Schenker & Co., the parent of the worldwide freight forwarder, said in a preliminary report that its income grew 6.3 percent in 1989 to 359 million deutsche marks. Revenue increased 7.8 percent, bringing the company's sales volume to DM2.6 billion (US$1.56 billion).

Revenue from the Frankfurt-based freight forwarder's international truck traffic grew 7.2 percent to DM77.6 million, led by strong increases in Spain and Portugal, followed by Scandinavia, Finland, Switzerland and Austria. Income from the company's West German domestic truck business rose 5.9 percent to DM118.3 million.Schenker's air freight income grew 3.6 percent to DM55.3 billion, while its maritime forwarding revenue rose only DM50 million, or 1 percent.

Barbara Rauch, company spokeswoman, said the company was heavily hit by a drastic slowdown in Middle East construction projects, caused in part by the Iran-Iraq war, but also due to difficulties Mideast countries have had in obtaining hard currency.

Schenker had billion-mark contracts to transport heavy materials needed for massive Mideast road and airport construction projects. But those projects were either canceled or shelved. With that income gone, the company has had to seek ways to fill the gap.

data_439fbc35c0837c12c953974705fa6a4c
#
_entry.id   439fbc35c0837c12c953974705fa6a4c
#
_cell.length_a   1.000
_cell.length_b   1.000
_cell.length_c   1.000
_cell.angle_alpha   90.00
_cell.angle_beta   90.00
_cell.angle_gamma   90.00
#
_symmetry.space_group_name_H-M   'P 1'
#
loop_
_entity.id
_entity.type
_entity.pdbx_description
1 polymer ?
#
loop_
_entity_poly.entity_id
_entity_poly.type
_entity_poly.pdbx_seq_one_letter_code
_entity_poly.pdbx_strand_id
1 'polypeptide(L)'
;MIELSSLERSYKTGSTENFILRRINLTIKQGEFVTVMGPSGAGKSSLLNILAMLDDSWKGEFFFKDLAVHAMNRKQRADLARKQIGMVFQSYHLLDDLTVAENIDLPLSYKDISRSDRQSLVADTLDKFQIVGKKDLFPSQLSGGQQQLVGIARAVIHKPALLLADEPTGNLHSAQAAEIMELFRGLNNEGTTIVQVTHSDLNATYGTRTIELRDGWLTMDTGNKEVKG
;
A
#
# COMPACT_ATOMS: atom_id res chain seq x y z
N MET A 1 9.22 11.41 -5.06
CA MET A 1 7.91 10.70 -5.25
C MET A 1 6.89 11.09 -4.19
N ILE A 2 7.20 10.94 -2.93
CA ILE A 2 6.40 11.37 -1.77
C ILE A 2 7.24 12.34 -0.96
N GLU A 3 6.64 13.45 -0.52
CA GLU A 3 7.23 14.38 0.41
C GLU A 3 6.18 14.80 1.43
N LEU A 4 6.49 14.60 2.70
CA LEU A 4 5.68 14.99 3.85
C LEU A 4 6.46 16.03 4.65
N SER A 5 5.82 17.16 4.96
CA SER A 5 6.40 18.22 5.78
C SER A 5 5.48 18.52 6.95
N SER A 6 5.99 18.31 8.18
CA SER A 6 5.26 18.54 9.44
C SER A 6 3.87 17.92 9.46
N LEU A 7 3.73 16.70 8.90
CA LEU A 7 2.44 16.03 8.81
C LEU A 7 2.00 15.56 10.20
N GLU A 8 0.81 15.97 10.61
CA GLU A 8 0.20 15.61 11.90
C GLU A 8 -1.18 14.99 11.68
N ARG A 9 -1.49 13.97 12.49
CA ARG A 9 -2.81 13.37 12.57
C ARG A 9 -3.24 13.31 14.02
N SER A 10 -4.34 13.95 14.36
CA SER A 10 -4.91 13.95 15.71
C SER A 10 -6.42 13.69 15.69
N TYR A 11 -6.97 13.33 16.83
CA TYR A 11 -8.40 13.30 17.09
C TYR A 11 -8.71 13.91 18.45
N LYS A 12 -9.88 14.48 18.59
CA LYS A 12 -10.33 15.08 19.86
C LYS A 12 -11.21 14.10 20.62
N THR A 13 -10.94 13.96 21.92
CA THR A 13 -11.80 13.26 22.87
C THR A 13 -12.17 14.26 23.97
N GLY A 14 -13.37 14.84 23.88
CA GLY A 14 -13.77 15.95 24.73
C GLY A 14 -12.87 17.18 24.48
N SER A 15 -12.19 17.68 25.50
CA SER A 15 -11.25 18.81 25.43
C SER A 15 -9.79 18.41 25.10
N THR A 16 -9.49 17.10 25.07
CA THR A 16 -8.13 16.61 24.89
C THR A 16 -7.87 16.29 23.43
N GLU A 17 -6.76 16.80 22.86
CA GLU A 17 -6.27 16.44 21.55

West Germany's export boom, which resulted in a record DM134.7 billion trade surplus last year, helped. The growing markets in Eastern Europe are expected to aid the company's income, but Schenker doesn't expect to see a repeat of the once-massive orders from the Middle East.

"We have to bake smaller potatoes now," Ms. Rauch said of the market. A company statement noted that the 1 percent increase in sea traffic represents ''the first noticeable recovery tendency."

Schenker has its eye on East Europe and soon will open representative offices in Poland and Czechoslovakia to add to its established representation in Hungary. The company is discussing expansion into East Germany, and its

plans will be announced by July 7, when Schenker holds its annual press conference.

Like many other businesses, Schenker is waiting for the legal framework to be in place for Western firms to do business in East Germany.

The more than 100-year-old company was active in what is now the German Democratic Republic before World War II, but has had no business there since. Schenker's property was confiscated after the war, although Ms. Rauch said the firm would not lay claim to its pre-war holdings in what is now East Germany.

The company plans to invest some DM130 million in West Germany this year. Some will be for a new retailing joint venture. It also plans to modernize its truck fleet and invest in East Europe.